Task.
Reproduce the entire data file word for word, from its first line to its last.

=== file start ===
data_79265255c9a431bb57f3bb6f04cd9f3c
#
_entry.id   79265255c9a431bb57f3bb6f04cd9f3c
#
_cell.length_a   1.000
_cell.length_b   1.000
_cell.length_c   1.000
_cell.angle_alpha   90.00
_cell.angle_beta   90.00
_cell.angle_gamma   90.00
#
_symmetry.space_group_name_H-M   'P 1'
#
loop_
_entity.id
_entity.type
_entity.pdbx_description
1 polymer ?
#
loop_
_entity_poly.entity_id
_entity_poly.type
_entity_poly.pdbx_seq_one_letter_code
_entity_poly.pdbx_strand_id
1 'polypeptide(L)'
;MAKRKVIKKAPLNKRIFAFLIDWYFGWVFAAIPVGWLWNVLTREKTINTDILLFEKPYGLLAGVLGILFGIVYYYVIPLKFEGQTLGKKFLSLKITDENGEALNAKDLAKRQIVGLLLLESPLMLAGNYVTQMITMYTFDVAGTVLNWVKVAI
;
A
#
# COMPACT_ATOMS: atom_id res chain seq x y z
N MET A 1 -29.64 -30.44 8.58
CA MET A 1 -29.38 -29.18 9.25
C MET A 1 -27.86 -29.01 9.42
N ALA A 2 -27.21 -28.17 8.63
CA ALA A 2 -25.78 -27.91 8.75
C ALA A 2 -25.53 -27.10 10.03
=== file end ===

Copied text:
data_79265255c9a431bb57f3bb6f04cd9f3c
#
_entry.id   79265255c9a431bb57f3bb6f04cd9f3c
#
_cell.length_a   1.000
_cell.length_b   1.000
_cell.length_c   1.000
_cell.angle_alpha   90.00
_cell.angle_beta   90.00
_cell.angle_gamma   90.00
#
_symmetry.space_group_name_H-M   'P 1'
#
loop_
_entity.id
_entity.type
_entity.pdbx_description
1 polymer ?
#
loop_
_entity_poly.entity_id
_entity_poly.type
_entity_poly.pdbx_seq_one_letter_code
_entity_poly.pdbx_strand_id
1 'polypeptide(L)'
;MAKRKVIKKAPLNKRIFAFLIDWYFGWVFAAIPVGWLWNVLTREKTINTDILLFEKPYGLLAGVLGILFGIVYYYVIPLKFEGQTLGKKFLSLKITDENGEALNAKDLAKRQIVGLLLLESPLMLAGNYVTQMITMYTFDVAGTVLNWVKVAI
;
A
#
# COMPACT_ATOMS: atom_id res chain seq x y z
N MET A 1 -29.64 -30.44 8.58
CA MET A 1 -29.38 -29.18 9.25
C MET A 1 -27.86 -29.01 9.42
N ALA A 2 -27.21 -28.17 8.63
CA ALA A 2 -25.78 -27.91 8.75
C ALA A 2 -25.53 -27.10 10.03